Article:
Saving Tech from Landfills
Author’s note: The following is an article I’ve written for an Easton newsletter being set up in the new year. I’ve posted it here because I mention Bristol Wireless and their contribution to recycling waste electrical and electronic equipment towards the end.
More than a million tonnes of waste electrical and electronic equipment (WEEE) is created each year, and the amount is growing three times faster than any other type of waste. In July 2007 it was estimated that 90% of WEEE ended up in landfills, where its toxic components and non-biodegradable parts pose serious environmental concerns.
Computers in particular become obsolete quicker than any other consumer product. When Microsoft’s latest operating system (Vista) was released in January 2007, the Green Party suggested that “future archaeologists will be able to identify a ‘Vista Upgrade Layer’ when they go through our landfill sites.”
Vista uses more power than previous Windows incarnations because it scours your computer every few milliseconds to ensure that no ‘premium’ video or sound is being decoded. This means that new power-guzzling, costly hardware is required. The Green Party’s Sian Berry predicted that tonnes of perfectly functional monitors, video cards and whole computers would be dumped, due to lacking “the paranoid lock down mechanisms Vista forces you to use”.
Throughout the entire range, new versions of Microsoft have required twice as many system resources to run as their predecessors. Such resource-hungry programs are known as ‘bloatware‘.
European Regulations implemented in July 2007 mean that manufacturers and distributors of electronic goods will have to pay for the recycling or safe disposal of their products. Retailers will have to provide ways to return old gadgets when their customers upgrade and many civic amenity sites will provide facilities specifically for dealing with electronic waste. Initial UK targets require the safe disposal or reuse of 4kg of techno waste per person per year, approximately 25% of the total amount.
Good news? Well, maybe a step in the right direction, but a closer look at UK law shows that the legislation may not go far enough. Manufacturers are not responsible for their own products, but rather for their share of the market; they are able to join a scheme allowing them to pay a percentage of the total cost of recycling. “This means producers with better-designed products are financially penalised,” says Greenpeace, as savings from environmentally-conscious products benefit everyone, regardless of their own green track record.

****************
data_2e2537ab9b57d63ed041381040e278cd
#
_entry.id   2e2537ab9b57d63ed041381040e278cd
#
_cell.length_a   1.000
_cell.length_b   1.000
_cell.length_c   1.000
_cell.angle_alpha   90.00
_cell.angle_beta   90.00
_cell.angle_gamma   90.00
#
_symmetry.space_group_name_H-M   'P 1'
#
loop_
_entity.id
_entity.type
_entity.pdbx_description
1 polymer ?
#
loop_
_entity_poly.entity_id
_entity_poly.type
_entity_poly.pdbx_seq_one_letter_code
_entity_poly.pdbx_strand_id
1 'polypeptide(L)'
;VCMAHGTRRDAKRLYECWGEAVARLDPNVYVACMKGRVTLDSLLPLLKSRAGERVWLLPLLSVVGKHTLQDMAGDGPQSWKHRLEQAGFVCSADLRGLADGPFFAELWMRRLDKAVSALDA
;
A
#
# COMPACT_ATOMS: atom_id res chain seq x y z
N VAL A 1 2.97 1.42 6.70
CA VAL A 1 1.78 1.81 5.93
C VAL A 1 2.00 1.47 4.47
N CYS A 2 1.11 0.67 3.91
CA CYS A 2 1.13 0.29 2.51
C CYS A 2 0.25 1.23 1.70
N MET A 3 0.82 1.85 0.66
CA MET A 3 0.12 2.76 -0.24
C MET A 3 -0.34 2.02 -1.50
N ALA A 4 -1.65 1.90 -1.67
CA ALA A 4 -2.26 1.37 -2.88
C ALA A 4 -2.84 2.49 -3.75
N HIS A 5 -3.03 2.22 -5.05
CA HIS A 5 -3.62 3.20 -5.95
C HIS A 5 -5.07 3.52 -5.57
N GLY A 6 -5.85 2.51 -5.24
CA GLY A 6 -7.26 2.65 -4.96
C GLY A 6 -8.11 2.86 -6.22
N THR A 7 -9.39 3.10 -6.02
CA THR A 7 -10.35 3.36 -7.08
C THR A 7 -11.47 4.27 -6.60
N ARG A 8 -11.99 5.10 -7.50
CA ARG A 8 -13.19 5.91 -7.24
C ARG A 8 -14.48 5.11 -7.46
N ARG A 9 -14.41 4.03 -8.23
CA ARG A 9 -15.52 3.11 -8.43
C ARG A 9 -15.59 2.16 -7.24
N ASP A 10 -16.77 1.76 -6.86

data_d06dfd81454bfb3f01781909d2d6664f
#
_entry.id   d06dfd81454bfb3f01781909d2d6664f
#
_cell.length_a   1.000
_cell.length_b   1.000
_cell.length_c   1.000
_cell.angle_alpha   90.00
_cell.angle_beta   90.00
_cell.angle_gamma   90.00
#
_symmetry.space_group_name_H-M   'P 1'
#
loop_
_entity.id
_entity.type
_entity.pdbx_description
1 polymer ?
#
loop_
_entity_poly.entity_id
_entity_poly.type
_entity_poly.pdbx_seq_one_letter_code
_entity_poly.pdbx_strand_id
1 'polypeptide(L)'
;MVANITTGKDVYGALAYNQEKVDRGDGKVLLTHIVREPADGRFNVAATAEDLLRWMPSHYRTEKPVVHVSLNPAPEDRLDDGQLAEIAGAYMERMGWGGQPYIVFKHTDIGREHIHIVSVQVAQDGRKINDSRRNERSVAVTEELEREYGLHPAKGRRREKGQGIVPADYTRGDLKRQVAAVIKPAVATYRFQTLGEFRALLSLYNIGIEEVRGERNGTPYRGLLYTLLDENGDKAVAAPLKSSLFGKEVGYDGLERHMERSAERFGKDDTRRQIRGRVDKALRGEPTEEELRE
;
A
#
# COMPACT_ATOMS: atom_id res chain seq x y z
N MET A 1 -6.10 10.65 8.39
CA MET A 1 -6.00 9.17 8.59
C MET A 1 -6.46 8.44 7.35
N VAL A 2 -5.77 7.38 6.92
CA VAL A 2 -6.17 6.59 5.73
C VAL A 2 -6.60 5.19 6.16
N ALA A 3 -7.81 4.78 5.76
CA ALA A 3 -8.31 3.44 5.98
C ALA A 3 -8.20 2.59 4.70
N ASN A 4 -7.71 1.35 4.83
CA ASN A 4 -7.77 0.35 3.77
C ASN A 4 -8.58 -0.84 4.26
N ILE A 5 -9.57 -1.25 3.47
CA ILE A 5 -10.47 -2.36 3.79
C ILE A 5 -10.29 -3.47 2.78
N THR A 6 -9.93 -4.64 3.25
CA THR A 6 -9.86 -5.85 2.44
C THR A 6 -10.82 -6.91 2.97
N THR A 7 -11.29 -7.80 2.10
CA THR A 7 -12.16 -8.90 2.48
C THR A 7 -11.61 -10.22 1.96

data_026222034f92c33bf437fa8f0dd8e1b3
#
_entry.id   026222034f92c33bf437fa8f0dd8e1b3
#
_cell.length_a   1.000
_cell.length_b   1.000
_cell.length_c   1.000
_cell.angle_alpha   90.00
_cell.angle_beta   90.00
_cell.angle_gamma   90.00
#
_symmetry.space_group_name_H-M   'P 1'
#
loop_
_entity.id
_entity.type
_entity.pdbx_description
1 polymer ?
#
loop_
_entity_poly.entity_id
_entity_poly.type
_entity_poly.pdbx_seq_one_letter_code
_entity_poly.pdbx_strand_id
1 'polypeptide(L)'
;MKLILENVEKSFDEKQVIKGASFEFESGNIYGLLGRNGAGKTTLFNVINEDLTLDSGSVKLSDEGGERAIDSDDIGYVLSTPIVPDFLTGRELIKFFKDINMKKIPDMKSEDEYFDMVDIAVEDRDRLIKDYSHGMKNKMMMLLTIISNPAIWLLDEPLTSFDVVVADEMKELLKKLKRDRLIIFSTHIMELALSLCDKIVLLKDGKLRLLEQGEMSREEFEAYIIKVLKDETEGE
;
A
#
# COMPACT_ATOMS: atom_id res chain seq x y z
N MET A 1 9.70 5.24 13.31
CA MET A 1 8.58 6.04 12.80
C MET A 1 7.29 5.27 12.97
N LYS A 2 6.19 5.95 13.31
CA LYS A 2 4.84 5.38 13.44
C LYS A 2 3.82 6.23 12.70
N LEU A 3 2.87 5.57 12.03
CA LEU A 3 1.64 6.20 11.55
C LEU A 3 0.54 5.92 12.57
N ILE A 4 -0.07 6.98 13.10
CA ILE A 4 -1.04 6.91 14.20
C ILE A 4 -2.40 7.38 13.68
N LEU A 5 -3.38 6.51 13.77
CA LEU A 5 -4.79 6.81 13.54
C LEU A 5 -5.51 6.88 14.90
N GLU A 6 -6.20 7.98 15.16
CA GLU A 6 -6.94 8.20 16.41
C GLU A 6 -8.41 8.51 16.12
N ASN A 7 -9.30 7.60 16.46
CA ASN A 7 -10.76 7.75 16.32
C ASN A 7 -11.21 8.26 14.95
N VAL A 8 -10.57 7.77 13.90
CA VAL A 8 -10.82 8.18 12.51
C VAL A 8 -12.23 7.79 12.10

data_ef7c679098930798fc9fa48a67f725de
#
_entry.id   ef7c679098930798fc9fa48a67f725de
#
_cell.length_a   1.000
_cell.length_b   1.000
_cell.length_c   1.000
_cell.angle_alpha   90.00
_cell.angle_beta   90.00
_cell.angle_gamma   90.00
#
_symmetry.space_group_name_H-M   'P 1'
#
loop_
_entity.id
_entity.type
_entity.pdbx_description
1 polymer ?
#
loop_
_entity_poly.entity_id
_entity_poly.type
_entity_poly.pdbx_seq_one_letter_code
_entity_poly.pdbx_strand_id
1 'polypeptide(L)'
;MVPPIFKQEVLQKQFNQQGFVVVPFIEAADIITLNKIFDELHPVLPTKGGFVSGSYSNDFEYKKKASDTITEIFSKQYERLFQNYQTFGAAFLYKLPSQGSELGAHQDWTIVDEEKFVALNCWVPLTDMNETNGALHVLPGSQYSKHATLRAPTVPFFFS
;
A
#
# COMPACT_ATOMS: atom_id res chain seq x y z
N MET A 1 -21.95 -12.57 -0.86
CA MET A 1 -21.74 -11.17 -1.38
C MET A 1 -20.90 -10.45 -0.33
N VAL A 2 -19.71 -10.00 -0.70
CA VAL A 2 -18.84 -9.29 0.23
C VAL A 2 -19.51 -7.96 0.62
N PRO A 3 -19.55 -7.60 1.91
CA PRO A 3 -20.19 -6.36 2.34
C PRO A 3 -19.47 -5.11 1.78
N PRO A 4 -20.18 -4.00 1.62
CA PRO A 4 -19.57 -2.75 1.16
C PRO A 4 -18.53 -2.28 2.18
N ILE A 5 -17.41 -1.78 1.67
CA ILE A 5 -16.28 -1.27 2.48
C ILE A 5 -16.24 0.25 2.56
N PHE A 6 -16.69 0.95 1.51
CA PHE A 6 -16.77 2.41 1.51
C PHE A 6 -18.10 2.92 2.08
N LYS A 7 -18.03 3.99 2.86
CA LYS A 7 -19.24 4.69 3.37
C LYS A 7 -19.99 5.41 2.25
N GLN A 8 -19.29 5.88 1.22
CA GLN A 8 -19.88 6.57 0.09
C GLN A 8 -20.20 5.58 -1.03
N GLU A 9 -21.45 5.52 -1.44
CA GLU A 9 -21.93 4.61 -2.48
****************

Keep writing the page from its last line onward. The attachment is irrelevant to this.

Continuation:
UK law also allows retailers to contribute to civic amenity sites and inform customers of where they can recycle their WEEE, instead of taking waste back themselves. In fact they’re quite within their rights to charge you for any equipment they do collect.
What’s Going On Round Here
Byteback is a Bristol-based scheme that has been assisting companies in achieving their legal obligation to recycle IT equipment since 2001. They are fully WEEE compliant and operate under the guidelines of Environment Agency policy.
On receiving machines, Byteback irrecoverably destroy data on their hard disks, whilst Inside Out Trust collects the remaining equipment to be refurbished by inmates in local prisons. The hard disks and refurbished equipment are reunited at a depot in Cheltenham where they are packed ready for distribution via Byteback’s partners, IT Schools Africa and Computers for African Schools.
Computers that can’t be fixed are stripped for working parts; the remaining broken equipment is sent to specialist recyclers who recover raw materials from printed circuit boards, plastic and mixed metals. Byteback use some of the recovered parts to repair and upgrade PCs — a service available to anyone at the cost of £20 per hour. If they can’t fix your computer, they won’t charge you and any bits they use are thrown in for free.
Some of the machines recycled by Byteback end up with Bristol Wireless (a volunteer run co-operative who provided the internet connections at the Chelsea Inn and Easton Community Centre, to name but two) who install them with a Linux operating system called Debian; Debian is less power-hungry than Microsoft systems and is free to use. The computers come complete with web browser, email client, photo-editing software, anti-virus software and an office suite compatible with Microsoft Office, consisting of word processor, spreadsheet program and presentation software. These bloatware-free computers are available at the modest sum of £50 each (news passim).
So, with companies like that on the case there’s no need to get caught in an endlessly expensive software/hardware upgrade spiral! To get in touch with them, use these details:-
Phone: Tel: 0173706456, Mob: 07917166905